From 2009 to 2013, Environment for the Americas worked with partners across the U.S. to examine ways to improve Latino visitation to natural areas and participation in science and outdoor experiences. Team Naturaleza in Washington’s Wenatchee River Valley is a result of outreach in that area. With the support from multiple agencies, including U.S. Forest Service, Bureau of Land Management, and U.S. Fish and Wildlife Service, and other non-governmental agencies, the community works together to introduce youth and adults to the Valley’s natural resources.
Learn more about Team Naturaleza on their Facebook page.
Amigos Alados links classrooms in California and Mexico, so that as penpals the students can study and communicate about the migratory songbirds they share. Through their relationships, the children build a greater understanding of the dangers songbirds face at both ends and all along their migratory paths. The Amigos Alados project engages students in environmental education and conservation action. Visit the Amigos Alados website for more information.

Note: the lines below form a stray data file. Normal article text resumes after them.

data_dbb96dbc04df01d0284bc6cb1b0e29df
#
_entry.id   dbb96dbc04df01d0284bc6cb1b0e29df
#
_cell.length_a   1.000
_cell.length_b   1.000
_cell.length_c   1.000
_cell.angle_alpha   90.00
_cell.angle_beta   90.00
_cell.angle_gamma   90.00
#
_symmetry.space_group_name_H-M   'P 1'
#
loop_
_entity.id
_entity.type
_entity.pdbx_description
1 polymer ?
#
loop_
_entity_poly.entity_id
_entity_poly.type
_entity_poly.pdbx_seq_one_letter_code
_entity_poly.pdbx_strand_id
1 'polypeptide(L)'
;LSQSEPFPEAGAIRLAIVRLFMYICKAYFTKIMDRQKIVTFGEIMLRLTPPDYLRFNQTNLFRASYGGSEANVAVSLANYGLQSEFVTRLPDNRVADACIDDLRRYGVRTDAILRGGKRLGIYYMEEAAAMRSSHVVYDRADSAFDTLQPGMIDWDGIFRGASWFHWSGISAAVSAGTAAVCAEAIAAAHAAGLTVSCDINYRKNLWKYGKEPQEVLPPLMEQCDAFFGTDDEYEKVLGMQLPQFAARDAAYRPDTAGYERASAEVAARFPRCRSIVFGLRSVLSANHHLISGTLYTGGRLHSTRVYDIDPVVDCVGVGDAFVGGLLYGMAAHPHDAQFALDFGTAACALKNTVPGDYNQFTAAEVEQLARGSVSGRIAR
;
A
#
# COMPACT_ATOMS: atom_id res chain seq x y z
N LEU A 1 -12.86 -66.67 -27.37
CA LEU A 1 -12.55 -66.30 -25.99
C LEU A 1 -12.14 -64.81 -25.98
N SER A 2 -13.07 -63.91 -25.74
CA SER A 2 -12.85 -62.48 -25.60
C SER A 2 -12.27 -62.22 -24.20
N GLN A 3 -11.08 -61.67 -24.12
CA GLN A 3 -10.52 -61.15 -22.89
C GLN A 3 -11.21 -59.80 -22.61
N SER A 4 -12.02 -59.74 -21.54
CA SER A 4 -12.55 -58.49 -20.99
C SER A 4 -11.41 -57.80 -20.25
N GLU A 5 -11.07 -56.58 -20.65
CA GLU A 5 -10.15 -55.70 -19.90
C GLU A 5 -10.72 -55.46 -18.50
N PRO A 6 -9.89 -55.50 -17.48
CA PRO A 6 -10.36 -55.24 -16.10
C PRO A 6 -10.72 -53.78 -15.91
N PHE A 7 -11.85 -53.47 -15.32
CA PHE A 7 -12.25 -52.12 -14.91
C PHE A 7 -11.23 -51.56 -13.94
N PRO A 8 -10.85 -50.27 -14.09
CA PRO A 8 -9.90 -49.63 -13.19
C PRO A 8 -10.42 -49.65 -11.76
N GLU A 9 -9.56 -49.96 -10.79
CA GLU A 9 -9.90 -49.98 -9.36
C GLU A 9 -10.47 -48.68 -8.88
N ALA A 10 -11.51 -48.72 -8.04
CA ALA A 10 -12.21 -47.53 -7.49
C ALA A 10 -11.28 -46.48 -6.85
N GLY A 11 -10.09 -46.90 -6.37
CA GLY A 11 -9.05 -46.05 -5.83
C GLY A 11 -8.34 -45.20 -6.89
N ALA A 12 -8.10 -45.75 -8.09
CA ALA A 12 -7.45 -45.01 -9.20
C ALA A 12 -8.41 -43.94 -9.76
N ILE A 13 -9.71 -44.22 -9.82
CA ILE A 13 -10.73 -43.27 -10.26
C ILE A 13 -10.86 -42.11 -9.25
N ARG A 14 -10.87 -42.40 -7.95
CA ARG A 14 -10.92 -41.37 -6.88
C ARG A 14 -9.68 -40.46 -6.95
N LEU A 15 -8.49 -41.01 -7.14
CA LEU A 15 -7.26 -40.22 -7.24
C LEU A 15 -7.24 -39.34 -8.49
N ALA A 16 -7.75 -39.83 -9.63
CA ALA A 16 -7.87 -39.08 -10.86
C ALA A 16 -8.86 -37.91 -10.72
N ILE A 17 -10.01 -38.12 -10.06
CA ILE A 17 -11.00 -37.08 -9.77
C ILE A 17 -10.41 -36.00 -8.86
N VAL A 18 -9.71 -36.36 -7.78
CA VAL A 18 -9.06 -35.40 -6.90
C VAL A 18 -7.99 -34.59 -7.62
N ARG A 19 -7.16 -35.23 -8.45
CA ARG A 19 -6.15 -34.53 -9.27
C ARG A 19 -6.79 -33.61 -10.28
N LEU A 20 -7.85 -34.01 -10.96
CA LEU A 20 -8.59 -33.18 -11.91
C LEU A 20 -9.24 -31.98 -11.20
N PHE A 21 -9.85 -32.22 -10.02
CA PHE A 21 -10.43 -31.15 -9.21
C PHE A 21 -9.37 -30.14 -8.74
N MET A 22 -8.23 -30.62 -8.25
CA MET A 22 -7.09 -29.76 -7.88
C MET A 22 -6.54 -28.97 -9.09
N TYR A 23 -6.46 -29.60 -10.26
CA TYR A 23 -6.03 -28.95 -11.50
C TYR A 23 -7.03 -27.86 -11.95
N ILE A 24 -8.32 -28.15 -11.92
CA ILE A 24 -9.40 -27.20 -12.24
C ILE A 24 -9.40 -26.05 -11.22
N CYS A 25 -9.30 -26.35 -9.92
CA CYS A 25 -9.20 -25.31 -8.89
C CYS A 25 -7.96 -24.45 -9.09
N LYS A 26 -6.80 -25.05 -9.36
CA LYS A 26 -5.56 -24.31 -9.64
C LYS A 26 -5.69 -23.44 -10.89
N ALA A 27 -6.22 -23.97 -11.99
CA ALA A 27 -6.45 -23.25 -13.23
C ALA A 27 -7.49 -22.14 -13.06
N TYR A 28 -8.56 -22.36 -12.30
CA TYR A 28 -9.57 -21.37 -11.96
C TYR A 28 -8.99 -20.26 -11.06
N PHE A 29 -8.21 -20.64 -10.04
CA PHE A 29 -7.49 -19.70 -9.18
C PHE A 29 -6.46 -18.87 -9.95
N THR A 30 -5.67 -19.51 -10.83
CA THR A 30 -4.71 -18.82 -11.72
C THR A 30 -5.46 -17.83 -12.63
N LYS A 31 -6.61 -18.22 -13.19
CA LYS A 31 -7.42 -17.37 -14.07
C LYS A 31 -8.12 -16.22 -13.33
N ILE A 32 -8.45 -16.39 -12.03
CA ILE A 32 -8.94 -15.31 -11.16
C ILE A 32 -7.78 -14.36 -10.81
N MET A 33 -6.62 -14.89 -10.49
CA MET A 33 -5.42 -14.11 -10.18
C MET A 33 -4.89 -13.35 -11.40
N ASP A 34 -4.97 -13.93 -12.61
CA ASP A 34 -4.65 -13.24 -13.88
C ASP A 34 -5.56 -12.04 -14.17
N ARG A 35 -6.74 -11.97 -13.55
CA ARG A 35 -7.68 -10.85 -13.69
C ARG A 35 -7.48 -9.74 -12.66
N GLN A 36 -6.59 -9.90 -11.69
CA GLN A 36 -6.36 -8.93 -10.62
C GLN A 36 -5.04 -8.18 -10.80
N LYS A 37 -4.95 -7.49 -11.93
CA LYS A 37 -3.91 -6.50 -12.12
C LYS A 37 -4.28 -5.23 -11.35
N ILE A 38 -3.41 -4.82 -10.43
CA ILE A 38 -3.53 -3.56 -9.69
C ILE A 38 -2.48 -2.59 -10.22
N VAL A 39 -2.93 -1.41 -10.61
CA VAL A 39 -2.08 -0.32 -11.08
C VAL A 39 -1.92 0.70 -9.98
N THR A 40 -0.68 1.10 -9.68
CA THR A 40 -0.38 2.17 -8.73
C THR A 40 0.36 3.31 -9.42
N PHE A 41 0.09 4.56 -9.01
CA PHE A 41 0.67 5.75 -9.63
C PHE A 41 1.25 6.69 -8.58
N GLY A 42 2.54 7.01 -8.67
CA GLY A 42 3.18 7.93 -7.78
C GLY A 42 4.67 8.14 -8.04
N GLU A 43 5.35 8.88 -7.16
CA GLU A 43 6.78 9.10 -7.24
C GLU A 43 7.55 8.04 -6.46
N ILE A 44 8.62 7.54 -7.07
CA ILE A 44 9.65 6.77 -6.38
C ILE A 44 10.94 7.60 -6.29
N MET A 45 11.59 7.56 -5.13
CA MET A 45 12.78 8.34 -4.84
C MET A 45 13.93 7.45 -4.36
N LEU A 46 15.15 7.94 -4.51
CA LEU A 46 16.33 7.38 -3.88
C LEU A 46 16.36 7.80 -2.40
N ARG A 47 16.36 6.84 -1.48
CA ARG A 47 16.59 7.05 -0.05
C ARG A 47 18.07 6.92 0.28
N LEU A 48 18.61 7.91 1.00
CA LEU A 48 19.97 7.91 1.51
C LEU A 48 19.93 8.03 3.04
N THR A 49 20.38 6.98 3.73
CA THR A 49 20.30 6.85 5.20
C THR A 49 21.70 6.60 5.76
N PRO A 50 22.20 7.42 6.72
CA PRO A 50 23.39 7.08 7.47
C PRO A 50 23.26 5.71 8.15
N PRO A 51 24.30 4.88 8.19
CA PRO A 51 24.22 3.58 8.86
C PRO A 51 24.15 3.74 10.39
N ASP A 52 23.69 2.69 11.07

Join families in a celebration of wetlands and their importance to migratory birds. In 2020, Wetland Link connects us in learning how birds connect our world…from wetland to wetland.
Wetland Link International – Submit your stories of wetlands and birds!
Wetland Link International (WLI) and Environment for the Americas join efforts to raise awareness about wetlands and to connect students around the world through studies of wetlands and the birds that depend on them through the Connecting Birds and Schools program.
Every day is bird day in wetlands. Around the world, wetlands provide habitat for migratory birds when they feed, rest, and nest. Birds connect our world and they connect us to the wetlands in our communities. The 2020 WMBD conservation theme, Birds Connect Our World, focuses on the different ways we can track bird migration and how that knowledge can inform conservation – and you can help, too!
Connecting Birds and Schools started in Europe in 2017 with Wetlands Link International (WLI), and schools visiting wetland sites and then meeting together via video conference to discuss their findings. At the moment, however, schools are closed and we are all practicing social distancing to help stop the spread of COVID-19. But migratory birds are still migrating, many wetlands are still open for visiting, and we still need to connect with nature and our wetlands.
If you are able, visit a nearby wetland and look for signs of spring migration to learn about birds and wetlands! Think about the WMBD conservation theme, Birds Connect Our World, and discuss the ways the birds you see can be tracked; for example, do you see a band on the bird’s leg?
HOW TO PARTICIPATE
OBSERVING BIRDS IN WETLANDS